Protecting Your Mental Health During COVID-19

Protecting Your Mental Health During COVID-19

By Regina Wheeler (e-Learning consultant at Write My Dissertation and PhD Kingdom; contributing writer at Next Coursework)

There’s no doubt that the COVID-19 pandemic has shaken the world, and has had people worrying for their safety. While this can be a scary time for so many, that doesn’t mean that your mental health has to be jeopardized at times like this. 

This quick guide will show you some of the many ways to improve and safeguard your mental health during the COVID-19 crisis:

Stick With A Routine

“People’s lives may have changed since the pandemic,” says Roger Kelly, a lifestyle writer at 1Day2Write and OriginWritings, “whether they’ve been furloughed from their jobs, or chosen to work from home instead. In that case, one must find ways to incorporate a new routine that they’re comfortable with, and stick with it. If there are things that HAVEN’T been affected by the pandemic, then stick with those routines like you’d normally would.”

Get Going, And Keep Going

Just because we’re in a pandemic right now, doesn’t mean that you should give up on tending to your own health. You should still keep up with yourself. Waking up in a depressive state can prevent you from going about your day. 

Therefore, practice motivating yourself every day. And, practice continuing with life to the best of your ability. Remember: We’re all in this together.

Embrace Mindfulness

No matter what you believe in – what religion, yoga, or meditation you involve yourself in – practice your beliefs in as many ways as possible. At times like these, it’s going to take a lot of praying, meditating, and so on. 

Praying and meditating can help you get through the day, despite the catastrophic things that have transpired during the pandemic. Start with a saying: “I can do this!” or “I can handle myself!” When you turn to prayer and meditation, you’ll be one step closer to mindfulness, even at the darkest of times. 

Have Consistent Meal Times

It’s important to feed yourself, even if it’s hard to swallow the truth about the pandemic. Also, keep in mind that while comfort foods are okay to have every once in a while, you must also have healthy foods in your meals. In addition, stick with regular meal times, so that you’re on an efficient schedule. Don’t resort to snacking mindlessly and excessively, especially whenever you’re bored or stressed out.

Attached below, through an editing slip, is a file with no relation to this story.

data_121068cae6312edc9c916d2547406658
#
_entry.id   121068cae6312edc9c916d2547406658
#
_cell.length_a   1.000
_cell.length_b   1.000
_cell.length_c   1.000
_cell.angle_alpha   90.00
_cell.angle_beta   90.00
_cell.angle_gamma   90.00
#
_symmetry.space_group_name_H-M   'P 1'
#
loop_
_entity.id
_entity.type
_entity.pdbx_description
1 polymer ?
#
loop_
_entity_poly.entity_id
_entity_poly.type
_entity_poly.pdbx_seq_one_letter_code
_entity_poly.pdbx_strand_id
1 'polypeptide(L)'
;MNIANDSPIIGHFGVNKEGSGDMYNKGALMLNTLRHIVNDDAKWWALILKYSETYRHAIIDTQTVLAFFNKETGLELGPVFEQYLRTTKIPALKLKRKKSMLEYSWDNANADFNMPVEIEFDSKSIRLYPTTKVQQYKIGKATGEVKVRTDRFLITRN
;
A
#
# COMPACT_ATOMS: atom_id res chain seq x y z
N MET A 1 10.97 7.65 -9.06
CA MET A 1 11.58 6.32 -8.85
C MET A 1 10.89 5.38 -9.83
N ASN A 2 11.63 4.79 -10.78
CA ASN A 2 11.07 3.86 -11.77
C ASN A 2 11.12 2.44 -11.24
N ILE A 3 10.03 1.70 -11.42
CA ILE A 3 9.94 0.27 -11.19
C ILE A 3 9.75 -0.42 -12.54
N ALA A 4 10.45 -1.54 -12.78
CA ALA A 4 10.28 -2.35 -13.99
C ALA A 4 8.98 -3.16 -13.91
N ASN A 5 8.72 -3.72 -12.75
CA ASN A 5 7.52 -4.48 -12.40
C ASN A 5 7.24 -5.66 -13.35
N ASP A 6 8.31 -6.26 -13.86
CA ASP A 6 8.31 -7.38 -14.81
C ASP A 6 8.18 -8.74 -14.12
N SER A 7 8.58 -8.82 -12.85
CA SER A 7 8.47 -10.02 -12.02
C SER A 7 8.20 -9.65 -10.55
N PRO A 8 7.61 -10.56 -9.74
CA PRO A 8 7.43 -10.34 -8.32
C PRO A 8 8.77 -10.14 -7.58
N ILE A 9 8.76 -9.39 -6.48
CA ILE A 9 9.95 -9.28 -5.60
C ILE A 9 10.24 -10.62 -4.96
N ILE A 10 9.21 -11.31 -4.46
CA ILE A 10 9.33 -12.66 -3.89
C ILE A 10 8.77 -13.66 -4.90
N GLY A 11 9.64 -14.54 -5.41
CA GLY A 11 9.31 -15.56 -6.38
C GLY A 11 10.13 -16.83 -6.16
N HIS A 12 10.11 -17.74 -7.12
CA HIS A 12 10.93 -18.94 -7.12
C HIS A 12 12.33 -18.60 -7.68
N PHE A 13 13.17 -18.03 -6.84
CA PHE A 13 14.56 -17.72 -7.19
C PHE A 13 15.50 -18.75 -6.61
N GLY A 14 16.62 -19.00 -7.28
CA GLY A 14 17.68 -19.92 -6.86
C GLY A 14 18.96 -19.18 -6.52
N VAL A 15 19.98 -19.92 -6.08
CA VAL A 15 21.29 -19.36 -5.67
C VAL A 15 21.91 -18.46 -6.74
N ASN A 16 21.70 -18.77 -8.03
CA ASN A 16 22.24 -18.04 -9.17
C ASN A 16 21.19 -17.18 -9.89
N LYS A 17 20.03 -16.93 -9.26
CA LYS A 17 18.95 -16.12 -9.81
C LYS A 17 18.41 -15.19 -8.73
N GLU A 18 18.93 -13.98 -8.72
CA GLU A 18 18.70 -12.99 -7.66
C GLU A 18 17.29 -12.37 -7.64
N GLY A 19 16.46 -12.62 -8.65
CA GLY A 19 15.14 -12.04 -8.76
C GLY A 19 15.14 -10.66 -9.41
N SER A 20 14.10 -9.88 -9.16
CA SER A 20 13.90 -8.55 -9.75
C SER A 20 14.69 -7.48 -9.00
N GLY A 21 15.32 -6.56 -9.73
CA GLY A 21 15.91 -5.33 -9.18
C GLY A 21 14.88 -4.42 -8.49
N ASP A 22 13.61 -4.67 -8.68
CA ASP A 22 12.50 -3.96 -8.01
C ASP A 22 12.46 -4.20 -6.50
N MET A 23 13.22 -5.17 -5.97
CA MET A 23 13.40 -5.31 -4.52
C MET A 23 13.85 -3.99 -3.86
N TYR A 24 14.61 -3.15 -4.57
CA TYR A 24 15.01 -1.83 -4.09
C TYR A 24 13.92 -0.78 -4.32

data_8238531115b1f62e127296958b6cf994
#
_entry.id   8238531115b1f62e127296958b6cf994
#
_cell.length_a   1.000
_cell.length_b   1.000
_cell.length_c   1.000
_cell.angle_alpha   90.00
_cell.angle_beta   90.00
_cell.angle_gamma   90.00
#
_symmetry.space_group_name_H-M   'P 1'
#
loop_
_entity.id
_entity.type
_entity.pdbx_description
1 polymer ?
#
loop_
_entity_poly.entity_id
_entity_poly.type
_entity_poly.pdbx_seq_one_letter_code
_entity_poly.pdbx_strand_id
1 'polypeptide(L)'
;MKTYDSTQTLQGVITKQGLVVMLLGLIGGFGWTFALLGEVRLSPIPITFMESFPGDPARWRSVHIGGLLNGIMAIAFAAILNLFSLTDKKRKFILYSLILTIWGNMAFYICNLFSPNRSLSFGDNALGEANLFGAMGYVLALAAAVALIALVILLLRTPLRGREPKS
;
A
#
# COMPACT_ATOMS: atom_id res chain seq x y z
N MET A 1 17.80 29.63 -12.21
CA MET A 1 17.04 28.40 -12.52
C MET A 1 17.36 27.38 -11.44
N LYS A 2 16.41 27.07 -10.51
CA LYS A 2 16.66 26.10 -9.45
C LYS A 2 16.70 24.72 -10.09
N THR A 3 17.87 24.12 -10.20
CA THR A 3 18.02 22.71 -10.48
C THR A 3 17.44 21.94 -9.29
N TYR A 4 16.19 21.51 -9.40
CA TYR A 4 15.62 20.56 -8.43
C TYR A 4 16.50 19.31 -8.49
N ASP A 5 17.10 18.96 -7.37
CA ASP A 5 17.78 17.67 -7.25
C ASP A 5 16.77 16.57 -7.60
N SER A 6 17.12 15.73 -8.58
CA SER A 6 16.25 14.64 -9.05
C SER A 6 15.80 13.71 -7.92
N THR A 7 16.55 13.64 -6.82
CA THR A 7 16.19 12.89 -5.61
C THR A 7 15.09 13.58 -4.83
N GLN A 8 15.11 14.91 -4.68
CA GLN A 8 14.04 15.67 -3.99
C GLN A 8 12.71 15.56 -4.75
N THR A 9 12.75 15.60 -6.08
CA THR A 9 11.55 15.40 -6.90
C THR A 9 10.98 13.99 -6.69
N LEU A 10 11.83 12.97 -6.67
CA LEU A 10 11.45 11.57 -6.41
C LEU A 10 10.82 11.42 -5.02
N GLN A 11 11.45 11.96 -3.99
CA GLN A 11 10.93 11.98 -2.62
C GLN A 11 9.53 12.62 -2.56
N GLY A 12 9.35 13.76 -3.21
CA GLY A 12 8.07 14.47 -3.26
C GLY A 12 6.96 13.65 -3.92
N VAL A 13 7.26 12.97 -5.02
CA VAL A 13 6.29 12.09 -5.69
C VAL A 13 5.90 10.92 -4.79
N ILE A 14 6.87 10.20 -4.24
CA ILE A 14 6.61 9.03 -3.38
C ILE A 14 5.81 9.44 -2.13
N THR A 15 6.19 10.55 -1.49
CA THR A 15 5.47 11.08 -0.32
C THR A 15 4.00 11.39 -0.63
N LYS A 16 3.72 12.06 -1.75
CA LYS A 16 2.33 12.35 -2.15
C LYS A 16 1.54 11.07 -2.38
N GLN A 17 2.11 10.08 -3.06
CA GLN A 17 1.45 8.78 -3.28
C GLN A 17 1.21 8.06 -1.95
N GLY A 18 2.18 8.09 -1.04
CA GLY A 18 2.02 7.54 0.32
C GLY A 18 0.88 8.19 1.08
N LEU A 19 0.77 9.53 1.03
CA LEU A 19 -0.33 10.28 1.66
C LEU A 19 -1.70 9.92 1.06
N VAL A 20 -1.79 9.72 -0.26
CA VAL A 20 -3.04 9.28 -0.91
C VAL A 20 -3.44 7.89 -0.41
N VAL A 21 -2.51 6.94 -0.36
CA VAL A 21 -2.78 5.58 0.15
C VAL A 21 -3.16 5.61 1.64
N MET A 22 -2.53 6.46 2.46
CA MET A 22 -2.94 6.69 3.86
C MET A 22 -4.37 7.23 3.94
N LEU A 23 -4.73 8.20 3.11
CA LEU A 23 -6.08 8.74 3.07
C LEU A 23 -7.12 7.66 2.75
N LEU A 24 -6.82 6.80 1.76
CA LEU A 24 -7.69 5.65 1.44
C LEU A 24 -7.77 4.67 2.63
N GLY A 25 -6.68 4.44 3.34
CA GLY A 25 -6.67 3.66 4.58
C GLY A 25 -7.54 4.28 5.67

Get Good Sleep

“Times are tough right now, that it can be hard to sleep,” says Thomas Bridges, a psychology blogger at Write My X and Britstudent. “Or, you may be using sleep as an escape from the world as it is right now. However, it’s imperative to get the right amount of sleep every night. Have a schedule in place where you go to bed at a certain hour, and wake up at a certain hour. That means turning off the distractions and the noise at night, and getting into the zone. If it helps, read a book or listen to music. Or, you can listen to guided meditation, which are available for free on sites like YouTube. These routines allow you to observe your thoughts and how you’re feeling, so that you can get caught up with the present moment, and eventually fall asleep.”

Take Care Of Yourself

Finally, this cannot be stressed enough – take care of yourself. Yes, even YOU should be taken care of every so often. Life is already stressful enough; so, why not make sure that you’re doing okay mentally? Rather than kick yourself every time you make a mistake, or worry about negativity, think about all the positives that have transpired thus far in your life. And don’t forget: You’re not alone, when it comes to having feelings of isolation. Not only should you be a supportive person for friends and family, also be supportive of yourself.


While the COVID-19 crisis will continue to be challenging for everyone – even after the pandemic is over – it’s still important to safeguard your mental health. While you might experience a mix of emotions during this time, that’s normal.

As you keep in mind this article on protecting your mental health, you’ll be on your way to coming out stronger, even once the COVID-19 pandemic comes to pass.

So, take care and stay safe!

For more information on how to protect your mental health during the COVID-19 pandemic, please see “COVID Fatigue? Keeping the Mind Sharp at Home, Work, and Everywhere In-Between.”. 

Regina Wheeler is an e-Learning consultant at Write My Dissertation and PhD Kingdom. She is also a contributing writer at Next Coursework. As a professional writer, she has been involved in many writing projects nationwide. As a blogger, she specializes in management, marketing, and finances.


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